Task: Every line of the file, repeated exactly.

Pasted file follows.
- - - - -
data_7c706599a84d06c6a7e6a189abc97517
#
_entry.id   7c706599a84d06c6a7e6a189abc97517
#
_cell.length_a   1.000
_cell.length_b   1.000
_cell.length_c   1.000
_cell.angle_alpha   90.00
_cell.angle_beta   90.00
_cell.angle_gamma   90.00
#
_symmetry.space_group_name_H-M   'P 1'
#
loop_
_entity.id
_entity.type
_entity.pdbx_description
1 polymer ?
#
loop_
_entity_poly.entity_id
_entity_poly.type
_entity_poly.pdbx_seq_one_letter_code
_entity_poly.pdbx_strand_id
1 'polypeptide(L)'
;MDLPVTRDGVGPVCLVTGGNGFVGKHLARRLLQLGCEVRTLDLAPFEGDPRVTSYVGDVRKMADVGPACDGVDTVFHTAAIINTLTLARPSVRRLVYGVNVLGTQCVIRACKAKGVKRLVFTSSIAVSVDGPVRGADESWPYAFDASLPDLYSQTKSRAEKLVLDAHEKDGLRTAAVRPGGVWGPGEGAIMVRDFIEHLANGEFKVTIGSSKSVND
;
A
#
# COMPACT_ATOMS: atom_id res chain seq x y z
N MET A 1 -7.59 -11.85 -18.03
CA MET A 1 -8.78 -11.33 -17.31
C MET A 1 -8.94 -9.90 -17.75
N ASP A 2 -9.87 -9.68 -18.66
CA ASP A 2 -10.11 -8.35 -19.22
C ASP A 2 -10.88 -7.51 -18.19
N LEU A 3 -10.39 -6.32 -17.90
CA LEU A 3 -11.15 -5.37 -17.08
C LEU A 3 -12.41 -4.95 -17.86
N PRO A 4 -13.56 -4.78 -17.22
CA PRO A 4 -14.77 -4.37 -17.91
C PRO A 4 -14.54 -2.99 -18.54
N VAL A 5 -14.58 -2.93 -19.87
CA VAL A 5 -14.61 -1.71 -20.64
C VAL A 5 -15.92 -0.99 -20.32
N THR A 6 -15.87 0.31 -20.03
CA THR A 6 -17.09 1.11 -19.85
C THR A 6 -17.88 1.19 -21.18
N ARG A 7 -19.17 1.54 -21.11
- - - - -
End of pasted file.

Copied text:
data_7c706599a84d06c6a7e6a189abc97517
#
_entry.id   7c706599a84d06c6a7e6a189abc97517
#
_cell.length_a   1.000
_cell.length_b   1.000
_cell.length_c   1.000
_cell.angle_alpha   90.00
_cell.angle_beta   90.00
_cell.angle_gamma   90.00
#
_symmetry.space_group_name_H-M   'P 1'
#
loop_
_entity.id
_entity.type
_entity.pdbx_description
1 polymer ?
#
loop_
_entity_poly.entity_id
_entity_poly.type
_entity_poly.pdbx_seq_one_letter_code
_entity_poly.pdbx_strand_id
1 'polypeptide(L)'
;MDLPVTRDGVGPVCLVTGGNGFVGKHLARRLLQLGCEVRTLDLAPFEGDPRVTSYVGDVRKMADVGPACDGVDTVFHTAAIINTLTLARPSVRRLVYGVNVLGTQCVIRACKAKGVKRLVFTSSIAVSVDGPVRGADESWPYAFDASLPDLYSQTKSRAEKLVLDAHEKDGLRTAAVRPGGVWGPGEGAIMVRDFIEHLANGEFKVTIGSSKSVND
;
A
#
# COMPACT_ATOMS: atom_id res chain seq x y z
N MET A 1 -7.59 -11.85 -18.03
CA MET A 1 -8.78 -11.33 -17.31
C MET A 1 -8.94 -9.90 -17.75
N ASP A 2 -9.87 -9.68 -18.66
CA ASP A 2 -10.11 -8.35 -19.22
C ASP A 2 -10.88 -7.51 -18.19
N LEU A 3 -10.39 -6.32 -17.90
CA LEU A 3 -11.15 -5.37 -17.08
C LEU A 3 -12.41 -4.95 -17.86
N PRO A 4 -13.56 -4.78 -17.22
CA PRO A 4 -14.77 -4.37 -17.91
C PRO A 4 -14.54 -2.99 -18.54
N VAL A 5 -14.58 -2.93 -19.87
CA VAL A 5 -14.61 -1.71 -20.64
C VAL A 5 -15.92 -0.99 -20.32
N THR A 6 -15.87 0.31 -20.03
CA THR A 6 -17.09 1.11 -19.85
C THR A 6 -17.88 1.19 -21.18
N ARG A 7 -19.17 1.54 -21.11